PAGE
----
EMPIRE OF THE SUNS

Already heavy with them, Suns could have choice of wings in NBA Draft

Jun 18, 2019, 6:57 AM | Updated: 2:52 pm

The Suns’ problem: They need a point guard and certainly not more wings with Mikal Bridges, Josh Jackson, T.J. Warren and potentially Kelly Oubre Jr. back on the team for 2019-20.

Their bigger problem: There’s a good chance the best available player at No. 6 in the 2019 NBA Draft is a wing.

There’s a reason that, as of this writing, ESPN has three versatile forwards ranked fifth, sixth and seventh on its top-100 list of the best prospects. Virginia 3-and-D specialist De’Andre Hunter, Texas Tech playmaker Jarrett Culver and Duke high-ceiling sniper Cam Reddish, are right around Phoenix’s draft slot.

Let’s play a game to consider what Suns general manager James Jones and the front office might consider if they believe those three players are indeed ranked in a cluster on their big board — and that the team’s biggest need, at point guard, isn’t on the table with the No. 6 pick.

Most simply, the question we’re asking is this: Which wing best fits the current Phoenix Suns?

Cam Reddish

(AP Photo/Sean Rayford)

Measurables: 6-foot-8, 208 pounds, 7-foot wingspan

Stats: 13.5 points, 3.7 rebounds, 1.9 assists, 35% FGs, 33% 3-pointers

Nobody in the lottery carries the boom-or-bust label like Reddish. From his stride to his dribbles to his attack modes that create space for his effortless looking shot, everything about his game is smooth when you see it on the right night.

The shooting percentages are worthy of huge red flags, but it means something that Reddish can get off his shot at any point with his fluid combinations of moves.

Even Reddish’s natural physical gifts flashed on defense, where he averaged 1.6 steals per game and showed that same limberness moving side-to-side.

But what about Reddish is real? According to ESPN’s database that’s tracked him during his high school career, he’s a 32% three-point shooter. Reddish shot a miserable 28% on two-point jumpers at Duke as a freshman, and he somehow managed to still take 12 shots a game and 7.4 from deep.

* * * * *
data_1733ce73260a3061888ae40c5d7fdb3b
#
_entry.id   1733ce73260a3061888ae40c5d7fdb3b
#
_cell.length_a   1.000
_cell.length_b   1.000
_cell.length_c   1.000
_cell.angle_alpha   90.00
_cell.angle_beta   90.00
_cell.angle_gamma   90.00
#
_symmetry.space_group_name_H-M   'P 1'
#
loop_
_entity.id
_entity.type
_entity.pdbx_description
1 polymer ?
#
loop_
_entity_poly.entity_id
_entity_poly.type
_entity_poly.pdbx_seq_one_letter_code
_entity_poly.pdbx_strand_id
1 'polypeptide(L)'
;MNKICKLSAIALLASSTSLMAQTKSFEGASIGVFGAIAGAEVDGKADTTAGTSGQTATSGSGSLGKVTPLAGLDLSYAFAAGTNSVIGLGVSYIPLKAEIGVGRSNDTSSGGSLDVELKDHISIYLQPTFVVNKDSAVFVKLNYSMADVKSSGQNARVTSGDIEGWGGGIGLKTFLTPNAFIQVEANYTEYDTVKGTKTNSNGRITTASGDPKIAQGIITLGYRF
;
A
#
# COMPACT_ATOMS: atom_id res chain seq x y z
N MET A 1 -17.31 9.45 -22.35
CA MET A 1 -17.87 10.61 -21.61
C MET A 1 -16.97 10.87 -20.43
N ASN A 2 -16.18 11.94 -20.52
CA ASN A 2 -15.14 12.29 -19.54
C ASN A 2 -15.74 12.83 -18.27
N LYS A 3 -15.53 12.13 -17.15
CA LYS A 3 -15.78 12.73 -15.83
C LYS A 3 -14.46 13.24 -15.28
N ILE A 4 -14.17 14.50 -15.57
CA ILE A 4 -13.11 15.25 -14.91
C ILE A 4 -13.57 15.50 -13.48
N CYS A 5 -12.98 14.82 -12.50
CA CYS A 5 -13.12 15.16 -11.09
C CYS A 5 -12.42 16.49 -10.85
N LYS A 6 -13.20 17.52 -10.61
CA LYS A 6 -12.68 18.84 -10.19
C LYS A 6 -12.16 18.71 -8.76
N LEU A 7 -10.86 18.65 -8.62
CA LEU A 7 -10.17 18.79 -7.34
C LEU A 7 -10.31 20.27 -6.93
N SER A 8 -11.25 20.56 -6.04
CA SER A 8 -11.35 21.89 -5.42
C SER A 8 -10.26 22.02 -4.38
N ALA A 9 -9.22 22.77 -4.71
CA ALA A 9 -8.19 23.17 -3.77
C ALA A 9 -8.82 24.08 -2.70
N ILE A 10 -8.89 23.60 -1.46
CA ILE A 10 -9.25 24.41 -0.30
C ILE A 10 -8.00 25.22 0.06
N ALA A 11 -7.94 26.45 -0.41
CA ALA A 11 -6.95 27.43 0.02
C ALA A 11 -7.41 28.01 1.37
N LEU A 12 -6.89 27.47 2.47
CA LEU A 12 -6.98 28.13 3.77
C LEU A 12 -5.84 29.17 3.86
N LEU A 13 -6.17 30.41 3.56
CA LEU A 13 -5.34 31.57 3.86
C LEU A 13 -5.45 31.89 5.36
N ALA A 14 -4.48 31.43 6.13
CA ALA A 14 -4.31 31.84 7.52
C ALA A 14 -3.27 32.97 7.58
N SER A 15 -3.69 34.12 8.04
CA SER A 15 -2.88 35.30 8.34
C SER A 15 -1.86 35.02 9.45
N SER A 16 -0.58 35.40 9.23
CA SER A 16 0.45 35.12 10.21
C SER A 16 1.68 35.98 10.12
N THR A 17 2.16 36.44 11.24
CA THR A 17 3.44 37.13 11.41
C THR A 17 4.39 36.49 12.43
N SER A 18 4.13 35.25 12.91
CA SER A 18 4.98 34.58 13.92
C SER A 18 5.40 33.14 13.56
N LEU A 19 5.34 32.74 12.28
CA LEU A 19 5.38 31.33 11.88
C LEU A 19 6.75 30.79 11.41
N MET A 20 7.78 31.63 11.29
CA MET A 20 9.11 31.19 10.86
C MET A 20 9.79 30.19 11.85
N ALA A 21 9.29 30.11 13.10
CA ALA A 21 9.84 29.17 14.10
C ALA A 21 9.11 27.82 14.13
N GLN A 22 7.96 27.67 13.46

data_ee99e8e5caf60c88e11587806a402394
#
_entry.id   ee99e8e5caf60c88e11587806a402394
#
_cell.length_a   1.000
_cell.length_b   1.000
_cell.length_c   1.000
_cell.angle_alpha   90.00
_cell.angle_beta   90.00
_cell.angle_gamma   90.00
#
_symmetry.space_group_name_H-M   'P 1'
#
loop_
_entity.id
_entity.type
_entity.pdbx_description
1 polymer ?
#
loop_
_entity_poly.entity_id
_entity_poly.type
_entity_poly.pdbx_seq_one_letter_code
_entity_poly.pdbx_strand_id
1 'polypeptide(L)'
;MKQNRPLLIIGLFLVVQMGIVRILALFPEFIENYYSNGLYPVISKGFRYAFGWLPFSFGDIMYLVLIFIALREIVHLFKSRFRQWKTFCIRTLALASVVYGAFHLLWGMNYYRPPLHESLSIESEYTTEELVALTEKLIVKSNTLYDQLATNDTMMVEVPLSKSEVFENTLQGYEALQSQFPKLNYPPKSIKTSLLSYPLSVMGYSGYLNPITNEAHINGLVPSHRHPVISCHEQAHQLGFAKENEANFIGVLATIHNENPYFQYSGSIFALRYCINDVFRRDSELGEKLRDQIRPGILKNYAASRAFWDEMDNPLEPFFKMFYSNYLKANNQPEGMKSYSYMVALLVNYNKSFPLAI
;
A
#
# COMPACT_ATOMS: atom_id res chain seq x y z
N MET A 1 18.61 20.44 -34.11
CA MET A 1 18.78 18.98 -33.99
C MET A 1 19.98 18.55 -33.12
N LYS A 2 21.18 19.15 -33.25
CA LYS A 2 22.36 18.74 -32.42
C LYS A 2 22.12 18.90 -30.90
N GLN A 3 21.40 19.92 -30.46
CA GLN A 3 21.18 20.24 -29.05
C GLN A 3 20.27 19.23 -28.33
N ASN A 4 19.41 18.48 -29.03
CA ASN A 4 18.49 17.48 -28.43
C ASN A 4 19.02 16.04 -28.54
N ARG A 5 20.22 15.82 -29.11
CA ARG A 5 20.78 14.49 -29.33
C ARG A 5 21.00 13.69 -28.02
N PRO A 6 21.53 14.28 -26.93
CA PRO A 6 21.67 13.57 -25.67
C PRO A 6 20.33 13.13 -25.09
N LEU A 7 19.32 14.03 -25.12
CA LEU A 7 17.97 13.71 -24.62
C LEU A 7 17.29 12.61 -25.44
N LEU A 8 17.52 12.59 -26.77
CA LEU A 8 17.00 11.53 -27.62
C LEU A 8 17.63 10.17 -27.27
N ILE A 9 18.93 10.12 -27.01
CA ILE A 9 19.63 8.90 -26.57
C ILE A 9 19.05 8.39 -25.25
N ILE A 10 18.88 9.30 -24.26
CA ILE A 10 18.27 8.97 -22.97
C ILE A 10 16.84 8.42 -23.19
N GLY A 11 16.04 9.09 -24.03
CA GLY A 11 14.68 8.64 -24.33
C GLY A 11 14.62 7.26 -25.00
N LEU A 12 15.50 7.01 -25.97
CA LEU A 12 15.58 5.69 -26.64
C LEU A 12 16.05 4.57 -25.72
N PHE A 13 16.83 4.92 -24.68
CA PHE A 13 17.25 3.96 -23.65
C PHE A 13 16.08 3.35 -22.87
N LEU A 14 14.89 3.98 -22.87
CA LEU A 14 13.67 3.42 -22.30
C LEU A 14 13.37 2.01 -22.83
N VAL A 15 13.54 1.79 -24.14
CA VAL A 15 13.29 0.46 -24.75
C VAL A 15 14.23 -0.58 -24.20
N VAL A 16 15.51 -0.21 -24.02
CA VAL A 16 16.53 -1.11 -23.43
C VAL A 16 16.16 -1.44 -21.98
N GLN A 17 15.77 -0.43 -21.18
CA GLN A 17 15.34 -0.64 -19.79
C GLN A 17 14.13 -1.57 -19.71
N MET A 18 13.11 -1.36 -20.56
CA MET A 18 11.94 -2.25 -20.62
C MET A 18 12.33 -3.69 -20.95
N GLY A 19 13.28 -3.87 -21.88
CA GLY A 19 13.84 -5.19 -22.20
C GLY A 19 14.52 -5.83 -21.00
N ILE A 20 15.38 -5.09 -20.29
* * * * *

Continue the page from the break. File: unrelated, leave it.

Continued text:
The potential is there. It’s conceivable Reddish could be picked by a team like the Cleveland Cavaliers at No. 5, where he would be able to spread his wings and play often. But with the Suns as their roster is currently constructed, it’s difficult to imagine how Phoenix could develop him.

Ceiling: 1st

Floor: 3rd

Fit with Suns: Not great considering the Suns’ urgency to win now and their glut of wings on the roster.

De’Andre Hunter

(AP Photo/Matt York)

Measurables: 6-foot-7, 225 pounds, 7-foot wingspan

Stats: 15.2 points, 5.1 rebounds, 2.0 assists, 52% FGs, 44% 3-pointers

De’Andre Hunter is the prevent defense your favorite NFL team is playing up six points with more than two minutes left. He’s the Toyota Corolla, reliable but probably not very exciting or surprising.

A bulky forward with decent enough athleticism, Hunter projects closer to a power forward compared to Culver or Reddish. He’s trustworthy on defense and slides his feet well, but he’s arguably too rigid to excel switching onto guards or even handling elite small forwards. He doesn’t produce a whole lot of blocks or steals.

Offensively, Hunter is a capable line-drive scorer who has enough handles to be trusted to create a little. His three-point shot improved a good deal over his two NCAA seasons, and it’ll be utilized to space the floor even though the motion is a little slow-developing.

Ceiling: 3rd

Floor: 2nd

Fit with Suns: Phoenix could use a stretch power forward, and he would give them another rotation piece to solidify a team defense. There’s something to be desired, however, in his lack of rebounding and lower ceiling offensively. And is he really that switchable? The Suns already have a few players who do similar things and nothing he does is all that urgent to add to this roster.

Jarrett Culver

(AP Photo/Matt York)

Measurables: 6-foot-5, 194 pounds, 6-foot-10 wingspan

Stats: 18.5 points, 6.4 rebounds, 3.7 assists, 46% FGs, 30% 3-pointers

Arguably the most well-rounded player in this range, Culver’s shooting stroke leads to whatever variance there is regarding his potential. With an above-average shot, he could even push into All-Star territory. Even without it, he has too many things working for him not to be a good NBA player.

Culver showed near-elite passing skills off the dribble, and he did so playing for a Texas Tech team without many other create-off-the-bounce players. He played well on one of the nation’s best defensive squads, and though his shooting numbers fell off once conference play hit, he flashed enough potential — and a lot of improvement — in his two college seasons to believe there’s a lot of untapped potential left in him.

Ceiling: 2nd

Floor: 1st

Fit with Suns: Not too shabby. Culver might add to a wing logjam, but he’s a secondary ball-handler who can help Devin Booker and brings enough basketball IQ to keep head coach Monty Williams’ mind at ease on either end. He’s easily the best fit of the three top wings after likely No. 3 overall pick R.J. Barrett.

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Already heavy with them, Suns could have choice of wings in NBA Draft